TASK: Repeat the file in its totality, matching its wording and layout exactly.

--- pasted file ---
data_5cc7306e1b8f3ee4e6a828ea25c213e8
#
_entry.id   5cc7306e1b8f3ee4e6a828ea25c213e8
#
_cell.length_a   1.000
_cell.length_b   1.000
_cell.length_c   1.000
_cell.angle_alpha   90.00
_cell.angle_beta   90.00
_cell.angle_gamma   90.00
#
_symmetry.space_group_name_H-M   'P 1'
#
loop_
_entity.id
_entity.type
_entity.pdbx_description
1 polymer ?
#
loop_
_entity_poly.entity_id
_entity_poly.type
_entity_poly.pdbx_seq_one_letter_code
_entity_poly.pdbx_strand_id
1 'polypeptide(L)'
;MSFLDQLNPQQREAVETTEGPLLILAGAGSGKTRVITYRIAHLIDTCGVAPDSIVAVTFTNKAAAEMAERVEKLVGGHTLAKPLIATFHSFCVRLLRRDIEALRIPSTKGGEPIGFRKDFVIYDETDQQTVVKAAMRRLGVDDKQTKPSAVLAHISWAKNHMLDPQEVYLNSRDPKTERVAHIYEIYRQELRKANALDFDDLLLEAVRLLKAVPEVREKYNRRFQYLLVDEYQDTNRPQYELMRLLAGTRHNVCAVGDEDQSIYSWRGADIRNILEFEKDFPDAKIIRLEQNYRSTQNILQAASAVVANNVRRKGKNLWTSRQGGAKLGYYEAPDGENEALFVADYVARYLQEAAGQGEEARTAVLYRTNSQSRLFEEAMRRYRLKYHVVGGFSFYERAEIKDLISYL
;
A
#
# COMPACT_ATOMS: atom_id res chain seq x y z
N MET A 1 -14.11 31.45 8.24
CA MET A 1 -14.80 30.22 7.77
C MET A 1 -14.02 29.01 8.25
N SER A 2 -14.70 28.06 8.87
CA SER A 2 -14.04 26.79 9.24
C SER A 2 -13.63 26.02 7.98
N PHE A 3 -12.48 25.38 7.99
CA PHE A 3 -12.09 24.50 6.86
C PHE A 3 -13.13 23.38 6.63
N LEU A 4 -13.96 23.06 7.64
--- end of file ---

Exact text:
data_5cc7306e1b8f3ee4e6a828ea25c213e8
#
_entry.id   5cc7306e1b8f3ee4e6a828ea25c213e8
#
_cell.length_a   1.000
_cell.length_b   1.000
_cell.length_c   1.000
_cell.angle_alpha   90.00
_cell.angle_beta   90.00
_cell.angle_gamma   90.00
#
_symmetry.space_group_name_H-M   'P 1'
#
loop_
_entity.id
_entity.type
_entity.pdbx_description
1 polymer ?
#
loop_
_entity_poly.entity_id
_entity_poly.type
_entity_poly.pdbx_seq_one_letter_code
_entity_poly.pdbx_strand_id
1 'polypeptide(L)'
;MSFLDQLNPQQREAVETTEGPLLILAGAGSGKTRVITYRIAHLIDTCGVAPDSIVAVTFTNKAAAEMAERVEKLVGGHTLAKPLIATFHSFCVRLLRRDIEALRIPSTKGGEPIGFRKDFVIYDETDQQTVVKAAMRRLGVDDKQTKPSAVLAHISWAKNHMLDPQEVYLNSRDPKTERVAHIYEIYRQELRKANALDFDDLLLEAVRLLKAVPEVREKYNRRFQYLLVDEYQDTNRPQYELMRLLAGTRHNVCAVGDEDQSIYSWRGADIRNILEFEKDFPDAKIIRLEQNYRSTQNILQAASAVVANNVRRKGKNLWTSRQGGAKLGYYEAPDGENEALFVADYVARYLQEAAGQGEEARTAVLYRTNSQSRLFEEAMRRYRLKYHVVGGFSFYERAEIKDLISYL
;
A
#
# COMPACT_ATOMS: atom_id res chain seq x y z
N MET A 1 -14.11 31.45 8.24
CA MET A 1 -14.80 30.22 7.77
C MET A 1 -14.02 29.01 8.25
N SER A 2 -14.70 28.06 8.87
CA SER A 2 -14.04 26.79 9.24
C SER A 2 -13.63 26.02 7.98
N PHE A 3 -12.48 25.38 7.99
CA PHE A 3 -12.09 24.50 6.86
C PHE A 3 -13.13 23.38 6.63
N LEU A 4 -13.96 23.06 7.64